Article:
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metal hip implants 3 articles

Metal-on-Metal Hip Implants Failing in as Little as Five Years

Traditional hip implants are made with ceramic or plastic parts. However, medical advances and improvements have led companies like DePuy Orthopaedics, the orthopedic device unit of Johnson & Johnson, to try a newer way of creating hip implants using more durable material that is designed to hold up better over time – metal. Hip implants are supposed to last as long as 20 years or more. The recovery from a hip implant surgery can be painful and frustrating with limited movement. For this reason, patients receiving a hip implant wish to avoid any reason to have a revision surgery. However, ... Read More

Johnson & Johnson recalls 32 million packs of birth control pills

Johnson & Johnson has issued another massive recall, this time on 32 million packages of birth control pills because of a flaw that could cause unplanned pregnancies. The oral contraceptives are sold in 43 countries around the world, but not in the United States. This recall is one of about 40 the consumer health product giant has issued on everything from over-the-counter medications to artificial hips since 2009. The recall was initiated because quality tests performed on the drugs showed one of the two hormones in the pills was releasing slower than it should. The company said the risk of ... Read More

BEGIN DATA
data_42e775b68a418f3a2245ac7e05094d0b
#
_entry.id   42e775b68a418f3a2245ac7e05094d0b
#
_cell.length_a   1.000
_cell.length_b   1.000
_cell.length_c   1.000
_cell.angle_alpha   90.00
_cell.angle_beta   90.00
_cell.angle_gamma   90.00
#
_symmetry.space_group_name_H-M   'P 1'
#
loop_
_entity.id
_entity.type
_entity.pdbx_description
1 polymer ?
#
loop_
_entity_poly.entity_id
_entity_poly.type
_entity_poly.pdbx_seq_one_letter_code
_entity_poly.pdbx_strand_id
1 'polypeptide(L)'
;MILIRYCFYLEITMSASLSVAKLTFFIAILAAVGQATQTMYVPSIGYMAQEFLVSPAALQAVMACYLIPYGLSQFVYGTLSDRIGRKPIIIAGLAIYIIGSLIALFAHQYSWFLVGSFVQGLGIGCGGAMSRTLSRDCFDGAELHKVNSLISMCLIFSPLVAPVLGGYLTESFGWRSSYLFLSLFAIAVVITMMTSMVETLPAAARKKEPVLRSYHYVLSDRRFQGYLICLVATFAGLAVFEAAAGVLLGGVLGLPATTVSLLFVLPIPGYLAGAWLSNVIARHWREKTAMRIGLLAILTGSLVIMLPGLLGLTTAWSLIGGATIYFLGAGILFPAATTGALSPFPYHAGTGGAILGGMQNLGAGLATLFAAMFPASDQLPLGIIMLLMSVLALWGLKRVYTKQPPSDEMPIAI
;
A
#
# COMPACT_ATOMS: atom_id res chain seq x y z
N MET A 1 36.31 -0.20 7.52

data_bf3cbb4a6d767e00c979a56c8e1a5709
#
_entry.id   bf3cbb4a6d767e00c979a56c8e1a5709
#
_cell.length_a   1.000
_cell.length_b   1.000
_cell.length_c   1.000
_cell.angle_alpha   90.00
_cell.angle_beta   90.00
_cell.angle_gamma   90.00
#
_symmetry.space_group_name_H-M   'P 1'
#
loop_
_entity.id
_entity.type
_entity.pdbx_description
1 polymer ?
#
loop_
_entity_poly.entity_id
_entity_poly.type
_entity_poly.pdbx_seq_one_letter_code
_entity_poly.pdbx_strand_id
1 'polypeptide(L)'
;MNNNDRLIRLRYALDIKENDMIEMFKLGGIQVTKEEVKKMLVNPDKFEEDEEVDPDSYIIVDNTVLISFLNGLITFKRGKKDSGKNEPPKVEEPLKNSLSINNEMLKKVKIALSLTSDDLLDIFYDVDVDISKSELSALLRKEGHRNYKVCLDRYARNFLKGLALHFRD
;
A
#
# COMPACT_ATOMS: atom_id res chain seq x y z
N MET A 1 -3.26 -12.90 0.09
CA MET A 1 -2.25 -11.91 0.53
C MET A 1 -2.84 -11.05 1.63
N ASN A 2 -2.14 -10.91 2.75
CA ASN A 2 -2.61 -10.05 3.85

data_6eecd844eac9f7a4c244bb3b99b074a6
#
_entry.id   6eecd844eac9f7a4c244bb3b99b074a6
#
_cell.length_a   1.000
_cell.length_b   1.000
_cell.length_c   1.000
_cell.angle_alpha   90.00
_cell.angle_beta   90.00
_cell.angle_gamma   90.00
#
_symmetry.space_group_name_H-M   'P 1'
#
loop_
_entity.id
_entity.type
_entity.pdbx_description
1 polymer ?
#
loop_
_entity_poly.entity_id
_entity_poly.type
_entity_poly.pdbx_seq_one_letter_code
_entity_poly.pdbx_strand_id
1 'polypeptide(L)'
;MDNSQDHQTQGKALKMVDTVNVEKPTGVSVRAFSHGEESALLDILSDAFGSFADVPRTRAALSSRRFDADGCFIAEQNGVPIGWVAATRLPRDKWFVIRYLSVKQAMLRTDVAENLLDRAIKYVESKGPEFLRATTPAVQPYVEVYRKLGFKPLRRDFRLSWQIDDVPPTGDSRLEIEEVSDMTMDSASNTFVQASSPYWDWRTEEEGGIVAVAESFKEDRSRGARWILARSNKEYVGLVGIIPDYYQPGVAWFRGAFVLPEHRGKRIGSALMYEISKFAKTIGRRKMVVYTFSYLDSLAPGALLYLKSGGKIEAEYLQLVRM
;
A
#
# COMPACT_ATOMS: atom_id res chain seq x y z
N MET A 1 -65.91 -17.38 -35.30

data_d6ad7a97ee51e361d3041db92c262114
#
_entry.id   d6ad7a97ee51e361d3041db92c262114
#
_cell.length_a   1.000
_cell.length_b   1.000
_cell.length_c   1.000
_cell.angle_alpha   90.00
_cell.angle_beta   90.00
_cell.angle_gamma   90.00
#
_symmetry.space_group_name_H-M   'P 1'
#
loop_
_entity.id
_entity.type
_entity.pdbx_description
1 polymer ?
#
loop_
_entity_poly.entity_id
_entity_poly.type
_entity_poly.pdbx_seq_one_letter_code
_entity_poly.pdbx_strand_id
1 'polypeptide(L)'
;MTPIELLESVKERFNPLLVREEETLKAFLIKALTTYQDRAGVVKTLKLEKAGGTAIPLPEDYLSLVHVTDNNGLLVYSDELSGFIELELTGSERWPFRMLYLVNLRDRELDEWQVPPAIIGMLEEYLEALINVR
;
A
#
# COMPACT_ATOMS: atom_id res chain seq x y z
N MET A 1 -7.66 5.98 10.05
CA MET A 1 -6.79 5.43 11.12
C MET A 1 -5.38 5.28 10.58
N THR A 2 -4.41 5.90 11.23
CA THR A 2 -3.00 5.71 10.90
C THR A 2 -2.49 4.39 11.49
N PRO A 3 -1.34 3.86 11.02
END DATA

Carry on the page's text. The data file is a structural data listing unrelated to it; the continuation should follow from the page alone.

Metal hips may be bigger problem than leaking breast implants

Failing metal hip implants may cause problems for more people than the toxin-leaking breast implants circulating in Europe, according to an investigation launched by the British Medical Journal (BMJ) and the British Broadcasting Corp (BBC). Europe is currently uncovering shocking news about a type of breast implant made by French company Poly Implant Prothese (PIP) that was made with non-medical-grade silicone. The implants have an increased risk of rupture. Once the gel is released, it can cause inflammation in the surrounding tissue. Some speculate that the gel may also put women at greater risk for developing cancer. An estimated 400,000 ... Read More